Georgia Ingham

Georgia is a Java Developer at IDRSolutions. She is currently working along side the team on the development of JPedal and JPDf2HTML5. Her hobbies include reading and cycling.

What’s new in JUnit 5?

2 min read

This month our posts are focusing on code quality and we have already covered how you can use IDEs to improve your code to higher standard. Building on that this post will be about how you can maintain your current code quality level, and the easiest way to do that is to properly test it.

There are a few different Java testing frameworks out there to support and simplify the testing process. I’m going to write about JUnit 5 today because we plan to use it and its cool new features in the future. I’ve picked out 6 JUnit 5 features that I think will make writing our tests easier and more efficient.

What is JUnit 5?

JUnit 5 is the most recent major version of the JUnit developer-side testing framework. It is an open-source project that allows unit tests to be carried out. Unlike previous JUnit versions though, JUnit 5 is composed of modules from 3 different sub projects:

JUnit Platform
– Allows multiple test engines to be run simultaneously and defines Launcher APIs which are used by both IDEs and build tools to launch the framework.

JUnit Jupiter – The API for writing JUnit 5 tests which also allows the core functionality of JUnit 4 to be extended. Contains a TestEngine for running these JUnit 5 tests.

JUnit Vintage – Provides a TestEngine for running JUnit 3 and 4 tests on its platform. Ensures backwards compatibility so that older tests will still work.

As one major goal of the JUnit team is to “create an up-to-date foundation for developer-side testing on the JVM” it makes sense that the new JUnit requires a newer JDK version so that the newer Java features like lambdas can be used. This means that JUnit 5 tests can only run on Java 8 or later JDKs. You can still create and compile tests on older JDKs but you simply cannot run them.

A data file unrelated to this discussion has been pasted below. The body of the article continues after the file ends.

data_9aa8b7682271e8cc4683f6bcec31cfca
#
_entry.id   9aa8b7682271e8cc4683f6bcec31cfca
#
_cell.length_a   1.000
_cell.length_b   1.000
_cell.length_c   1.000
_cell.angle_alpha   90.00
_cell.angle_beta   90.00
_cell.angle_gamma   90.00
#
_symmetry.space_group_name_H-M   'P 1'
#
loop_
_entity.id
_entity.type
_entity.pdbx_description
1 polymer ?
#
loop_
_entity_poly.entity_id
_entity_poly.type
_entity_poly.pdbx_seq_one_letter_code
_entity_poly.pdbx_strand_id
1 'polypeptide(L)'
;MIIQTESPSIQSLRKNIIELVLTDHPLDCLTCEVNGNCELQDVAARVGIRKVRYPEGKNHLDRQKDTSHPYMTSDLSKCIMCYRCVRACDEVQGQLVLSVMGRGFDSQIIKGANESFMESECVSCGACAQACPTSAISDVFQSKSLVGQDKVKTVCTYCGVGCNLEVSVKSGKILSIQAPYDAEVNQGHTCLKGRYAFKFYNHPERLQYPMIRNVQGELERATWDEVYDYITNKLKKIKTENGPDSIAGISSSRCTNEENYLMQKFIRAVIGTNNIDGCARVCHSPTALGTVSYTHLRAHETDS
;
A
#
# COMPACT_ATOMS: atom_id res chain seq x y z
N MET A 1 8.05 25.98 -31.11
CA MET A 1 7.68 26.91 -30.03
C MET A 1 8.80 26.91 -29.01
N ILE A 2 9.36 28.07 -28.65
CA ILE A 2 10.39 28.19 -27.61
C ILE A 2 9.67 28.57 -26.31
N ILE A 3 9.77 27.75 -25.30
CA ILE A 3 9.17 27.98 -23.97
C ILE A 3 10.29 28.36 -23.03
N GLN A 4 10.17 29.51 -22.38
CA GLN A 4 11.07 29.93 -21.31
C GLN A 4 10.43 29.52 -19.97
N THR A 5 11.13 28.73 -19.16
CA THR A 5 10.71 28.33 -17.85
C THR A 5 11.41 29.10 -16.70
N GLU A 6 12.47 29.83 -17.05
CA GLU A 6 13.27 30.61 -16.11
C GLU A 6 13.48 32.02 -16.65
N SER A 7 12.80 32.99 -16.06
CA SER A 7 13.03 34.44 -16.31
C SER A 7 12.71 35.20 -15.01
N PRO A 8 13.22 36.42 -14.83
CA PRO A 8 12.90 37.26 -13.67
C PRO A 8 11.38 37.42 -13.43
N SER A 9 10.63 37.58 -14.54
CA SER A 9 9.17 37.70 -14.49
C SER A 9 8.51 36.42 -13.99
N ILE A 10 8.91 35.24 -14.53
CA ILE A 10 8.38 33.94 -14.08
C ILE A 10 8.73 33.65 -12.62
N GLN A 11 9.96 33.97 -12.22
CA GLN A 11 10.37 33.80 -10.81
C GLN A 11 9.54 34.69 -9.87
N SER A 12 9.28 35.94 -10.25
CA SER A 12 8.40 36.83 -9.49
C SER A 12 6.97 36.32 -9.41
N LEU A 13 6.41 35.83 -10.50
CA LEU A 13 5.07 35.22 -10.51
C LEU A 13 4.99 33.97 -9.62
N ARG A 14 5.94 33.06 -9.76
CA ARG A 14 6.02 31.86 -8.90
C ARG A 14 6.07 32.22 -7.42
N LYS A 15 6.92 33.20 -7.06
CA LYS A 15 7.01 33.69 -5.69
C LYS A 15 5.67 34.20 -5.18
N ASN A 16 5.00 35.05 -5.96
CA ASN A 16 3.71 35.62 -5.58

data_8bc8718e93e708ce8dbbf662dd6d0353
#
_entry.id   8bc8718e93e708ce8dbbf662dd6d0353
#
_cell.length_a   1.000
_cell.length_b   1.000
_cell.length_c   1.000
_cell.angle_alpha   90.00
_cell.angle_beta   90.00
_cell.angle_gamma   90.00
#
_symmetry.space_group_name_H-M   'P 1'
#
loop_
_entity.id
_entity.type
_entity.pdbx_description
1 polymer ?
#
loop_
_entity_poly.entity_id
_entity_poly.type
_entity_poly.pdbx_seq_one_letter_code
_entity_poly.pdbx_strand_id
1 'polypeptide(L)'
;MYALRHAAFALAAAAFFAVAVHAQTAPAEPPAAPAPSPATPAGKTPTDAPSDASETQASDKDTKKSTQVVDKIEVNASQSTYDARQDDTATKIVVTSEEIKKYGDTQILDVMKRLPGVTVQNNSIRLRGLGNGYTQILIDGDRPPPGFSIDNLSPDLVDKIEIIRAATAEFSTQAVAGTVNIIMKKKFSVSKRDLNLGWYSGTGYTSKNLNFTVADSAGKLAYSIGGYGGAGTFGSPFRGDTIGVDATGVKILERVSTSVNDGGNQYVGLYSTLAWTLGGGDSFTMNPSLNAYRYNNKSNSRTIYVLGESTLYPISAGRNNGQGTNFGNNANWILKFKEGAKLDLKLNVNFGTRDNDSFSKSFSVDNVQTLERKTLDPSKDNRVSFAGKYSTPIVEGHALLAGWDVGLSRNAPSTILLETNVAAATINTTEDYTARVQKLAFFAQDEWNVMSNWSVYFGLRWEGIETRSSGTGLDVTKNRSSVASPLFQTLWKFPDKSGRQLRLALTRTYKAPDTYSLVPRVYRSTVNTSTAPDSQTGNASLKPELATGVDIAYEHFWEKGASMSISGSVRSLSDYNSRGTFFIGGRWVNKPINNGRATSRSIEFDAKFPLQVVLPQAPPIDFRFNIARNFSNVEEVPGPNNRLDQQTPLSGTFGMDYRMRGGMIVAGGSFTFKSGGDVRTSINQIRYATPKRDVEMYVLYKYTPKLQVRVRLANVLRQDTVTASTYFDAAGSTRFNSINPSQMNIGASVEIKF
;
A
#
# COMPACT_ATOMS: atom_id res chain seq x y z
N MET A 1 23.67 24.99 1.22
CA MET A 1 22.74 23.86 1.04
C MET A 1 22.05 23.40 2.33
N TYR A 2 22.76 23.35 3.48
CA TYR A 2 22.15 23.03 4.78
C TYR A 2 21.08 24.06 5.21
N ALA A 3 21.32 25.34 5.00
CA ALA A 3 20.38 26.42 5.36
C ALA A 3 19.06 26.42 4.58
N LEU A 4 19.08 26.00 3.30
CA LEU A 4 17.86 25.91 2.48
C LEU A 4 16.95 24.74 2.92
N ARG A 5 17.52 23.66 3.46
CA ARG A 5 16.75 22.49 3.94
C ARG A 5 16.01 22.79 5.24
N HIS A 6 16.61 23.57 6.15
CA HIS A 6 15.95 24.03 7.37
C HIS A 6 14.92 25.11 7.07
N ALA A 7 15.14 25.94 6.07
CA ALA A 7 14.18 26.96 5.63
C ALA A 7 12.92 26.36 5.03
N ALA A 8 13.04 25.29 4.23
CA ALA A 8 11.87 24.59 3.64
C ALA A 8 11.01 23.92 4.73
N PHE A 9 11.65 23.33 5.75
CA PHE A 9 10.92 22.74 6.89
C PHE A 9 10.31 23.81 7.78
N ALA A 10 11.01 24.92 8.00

New Features

These are just a few of the new features that people already using JUnit 5 are enjoying:

1) @DisplayName 
A display name can now be set for a test. This will be shown instead of the method name and will make output both easier to read and format. You can even include spaces and emojis.

2) Dynamic Tests
Dynamic on-the-fly tests can be made using @TestFactory and lambdas. These tests must return instances of Streams, Collections, Iterables, or Iterators of DynamicNode instances. These cases are executed lazily and so is generated at run-time.

@TestFactory
Collection<DynamicTest> dynamicTestsFromCollection() {
   return Arrays.asList(
      dynamicTest("Test True", () -> assertTrue(true)),
      dynamicTest("Test Equals", () -> assertEquals(5, 2 + 3))
   );
}


3) Lazy 
Initialization
As mentioned in the previous section we can now use lazy initialization thanks to allowance of Lambdas. These aren’t only used in @TestFactory test cases though they can be used to generate dynamic error messages. Meaning that if you have a method that takes a while to create the error message then it will only execute once the assertion fails instead of every time.

4) Multiple assertions at once
We now have the power to group assertions together using the assertAll method. It will process all of the assertions in a group even if one fails. Then it will let us know which assertions failed at the end so we do not have to fix  and rerun one at a time.

assertAll( 
  ()-> assertEquals(1, 2), 
  () -> assertTrue(3 < 4), 
);


5) Assumptions

These were already present in JUnit 4 but I thought they were worth a mention because in JUnit 5 they can also use Java 8 lambdas. According to the JUnit 5 user guide “Assumptions provide a basic form of dynamic behavior but are intentionally rather limited in their expressiveness”. They are useful because a failed Assumption does not fail a test,  it aborts it. This is useful if you only want to perform tests under certain conditions like on certain platforms or only if certain variables are present in the current runtime environment.

@Test
void testOnlyOnCertainMachines() {
   assumeTrue("dev".equals(System.getenv("ENV")),
   () -> "Aborting test as not needed on this computer");
   // rest of the test to run
}


6) ParameterizedTests
These allow you to run a test case multiple times with different arguments. These arguments can be strings, literal values, methods, Enums, CSV files, etc. @ParameterisedTest ultimately lets you avoid using unnecessary testing loops or duplicating test code.

@ParameterizedTest
@ValueSource(ints = { 1, 2, 3 })
void testWithValueSource(int argument) {
   assertTrue(argument > 0 && argument < 4);
}

And there you have just a taste of some of the new features JUnit 5 has got to offer. Check out the user guide for a more complete list.

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Georgia Ingham

Georgia is a Java Developer at IDRSolutions. She is currently working along side the team on the development of JPedal and JPDf2HTML5. Her hobbies include reading and cycling.

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